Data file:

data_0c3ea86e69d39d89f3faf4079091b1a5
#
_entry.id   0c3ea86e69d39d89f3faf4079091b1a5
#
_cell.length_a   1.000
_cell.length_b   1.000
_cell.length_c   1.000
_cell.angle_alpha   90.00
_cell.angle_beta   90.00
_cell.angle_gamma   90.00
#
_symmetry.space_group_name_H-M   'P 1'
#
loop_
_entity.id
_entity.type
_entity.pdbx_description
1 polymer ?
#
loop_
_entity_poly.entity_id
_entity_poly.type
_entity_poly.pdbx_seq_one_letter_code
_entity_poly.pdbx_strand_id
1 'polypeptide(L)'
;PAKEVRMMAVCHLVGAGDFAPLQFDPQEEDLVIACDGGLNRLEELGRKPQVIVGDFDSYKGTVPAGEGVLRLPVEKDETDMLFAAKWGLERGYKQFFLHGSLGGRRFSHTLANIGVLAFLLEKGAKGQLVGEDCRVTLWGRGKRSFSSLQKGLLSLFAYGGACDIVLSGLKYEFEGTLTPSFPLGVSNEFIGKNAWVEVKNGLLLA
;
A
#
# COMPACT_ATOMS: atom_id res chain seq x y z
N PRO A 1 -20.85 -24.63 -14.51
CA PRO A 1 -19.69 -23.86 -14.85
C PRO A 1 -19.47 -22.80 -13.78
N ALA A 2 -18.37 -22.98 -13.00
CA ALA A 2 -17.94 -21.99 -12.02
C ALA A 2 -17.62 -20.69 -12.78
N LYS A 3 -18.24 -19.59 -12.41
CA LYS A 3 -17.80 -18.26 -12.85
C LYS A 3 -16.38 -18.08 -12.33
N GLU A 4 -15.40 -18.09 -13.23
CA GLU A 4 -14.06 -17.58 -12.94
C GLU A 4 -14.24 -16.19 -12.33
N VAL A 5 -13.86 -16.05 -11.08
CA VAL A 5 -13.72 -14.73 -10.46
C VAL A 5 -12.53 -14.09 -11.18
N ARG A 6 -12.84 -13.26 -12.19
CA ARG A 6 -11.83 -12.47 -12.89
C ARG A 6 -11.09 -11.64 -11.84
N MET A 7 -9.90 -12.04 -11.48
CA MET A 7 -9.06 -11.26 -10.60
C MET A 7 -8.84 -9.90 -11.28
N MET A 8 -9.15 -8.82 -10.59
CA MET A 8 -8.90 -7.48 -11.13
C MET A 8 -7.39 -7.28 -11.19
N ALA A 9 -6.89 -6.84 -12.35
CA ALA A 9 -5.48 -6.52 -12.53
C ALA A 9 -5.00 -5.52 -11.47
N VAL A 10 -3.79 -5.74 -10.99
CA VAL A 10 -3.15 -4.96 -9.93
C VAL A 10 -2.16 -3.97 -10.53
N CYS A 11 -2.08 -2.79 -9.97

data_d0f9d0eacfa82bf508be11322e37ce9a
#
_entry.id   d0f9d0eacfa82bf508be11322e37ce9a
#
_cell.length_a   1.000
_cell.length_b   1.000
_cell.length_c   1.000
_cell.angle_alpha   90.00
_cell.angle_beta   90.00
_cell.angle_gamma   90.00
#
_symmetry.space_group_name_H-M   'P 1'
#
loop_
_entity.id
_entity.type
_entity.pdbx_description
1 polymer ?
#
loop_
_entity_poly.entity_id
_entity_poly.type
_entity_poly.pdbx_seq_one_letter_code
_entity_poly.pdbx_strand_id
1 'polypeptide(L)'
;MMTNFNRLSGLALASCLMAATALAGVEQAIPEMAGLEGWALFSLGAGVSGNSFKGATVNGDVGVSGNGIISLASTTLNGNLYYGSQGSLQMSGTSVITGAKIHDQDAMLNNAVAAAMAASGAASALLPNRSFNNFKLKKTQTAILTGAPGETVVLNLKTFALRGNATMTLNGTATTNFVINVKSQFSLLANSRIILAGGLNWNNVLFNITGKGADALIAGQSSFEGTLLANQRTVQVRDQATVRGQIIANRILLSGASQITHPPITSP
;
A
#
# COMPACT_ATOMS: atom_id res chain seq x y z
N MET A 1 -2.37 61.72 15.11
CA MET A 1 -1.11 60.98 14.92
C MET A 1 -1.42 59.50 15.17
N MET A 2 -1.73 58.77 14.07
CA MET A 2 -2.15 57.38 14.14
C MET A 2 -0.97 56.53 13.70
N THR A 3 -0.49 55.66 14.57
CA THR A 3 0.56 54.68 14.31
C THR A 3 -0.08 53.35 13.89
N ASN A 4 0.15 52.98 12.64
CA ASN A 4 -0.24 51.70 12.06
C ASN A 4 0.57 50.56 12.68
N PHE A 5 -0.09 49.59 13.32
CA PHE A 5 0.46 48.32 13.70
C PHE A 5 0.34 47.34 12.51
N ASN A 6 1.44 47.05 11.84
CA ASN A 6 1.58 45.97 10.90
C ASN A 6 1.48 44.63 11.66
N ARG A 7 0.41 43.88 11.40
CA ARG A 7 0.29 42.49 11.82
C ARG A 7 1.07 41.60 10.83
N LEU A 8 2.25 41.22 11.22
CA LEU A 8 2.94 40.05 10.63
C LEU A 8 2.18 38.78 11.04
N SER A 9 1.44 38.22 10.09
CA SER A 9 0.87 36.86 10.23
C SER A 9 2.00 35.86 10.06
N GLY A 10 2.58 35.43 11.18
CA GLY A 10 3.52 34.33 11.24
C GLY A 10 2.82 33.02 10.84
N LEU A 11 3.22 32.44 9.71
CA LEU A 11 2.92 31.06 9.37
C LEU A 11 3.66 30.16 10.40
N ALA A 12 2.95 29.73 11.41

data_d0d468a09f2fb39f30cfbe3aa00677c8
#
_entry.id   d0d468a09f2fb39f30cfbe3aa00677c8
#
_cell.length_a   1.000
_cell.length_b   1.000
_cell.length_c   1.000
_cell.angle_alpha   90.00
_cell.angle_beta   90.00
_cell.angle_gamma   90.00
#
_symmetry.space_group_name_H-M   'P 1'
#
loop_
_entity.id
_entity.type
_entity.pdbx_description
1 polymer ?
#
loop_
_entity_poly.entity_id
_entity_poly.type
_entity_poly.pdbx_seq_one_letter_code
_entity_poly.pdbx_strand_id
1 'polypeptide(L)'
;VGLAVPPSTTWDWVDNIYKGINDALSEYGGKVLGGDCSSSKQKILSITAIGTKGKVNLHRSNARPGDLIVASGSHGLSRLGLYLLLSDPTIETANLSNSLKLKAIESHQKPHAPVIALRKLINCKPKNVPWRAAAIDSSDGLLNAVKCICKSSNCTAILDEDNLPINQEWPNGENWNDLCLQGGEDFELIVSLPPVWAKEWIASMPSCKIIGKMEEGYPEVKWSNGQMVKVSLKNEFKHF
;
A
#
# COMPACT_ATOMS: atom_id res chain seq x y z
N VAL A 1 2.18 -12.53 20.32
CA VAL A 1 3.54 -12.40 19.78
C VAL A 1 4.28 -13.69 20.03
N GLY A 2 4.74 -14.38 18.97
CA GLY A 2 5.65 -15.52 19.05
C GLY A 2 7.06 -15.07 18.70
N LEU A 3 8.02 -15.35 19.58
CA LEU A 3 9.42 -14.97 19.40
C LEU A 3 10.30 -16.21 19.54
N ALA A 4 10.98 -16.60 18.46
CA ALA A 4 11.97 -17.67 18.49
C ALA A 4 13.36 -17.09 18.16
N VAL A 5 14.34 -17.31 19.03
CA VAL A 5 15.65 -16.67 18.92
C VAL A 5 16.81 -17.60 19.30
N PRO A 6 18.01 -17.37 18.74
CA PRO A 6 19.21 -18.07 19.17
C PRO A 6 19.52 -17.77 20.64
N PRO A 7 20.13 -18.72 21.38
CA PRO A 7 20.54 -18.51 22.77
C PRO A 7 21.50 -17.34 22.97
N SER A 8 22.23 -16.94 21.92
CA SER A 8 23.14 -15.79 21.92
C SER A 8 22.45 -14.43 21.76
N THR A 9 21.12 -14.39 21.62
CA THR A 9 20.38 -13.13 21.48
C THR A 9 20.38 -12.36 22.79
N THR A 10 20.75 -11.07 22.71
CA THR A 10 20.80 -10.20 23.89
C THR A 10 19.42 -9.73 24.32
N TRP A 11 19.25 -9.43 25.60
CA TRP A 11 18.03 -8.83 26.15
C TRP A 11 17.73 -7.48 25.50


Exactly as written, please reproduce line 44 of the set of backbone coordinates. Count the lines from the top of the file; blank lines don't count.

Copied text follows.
CA VAL A 5 -13.72 -14.73 -10.46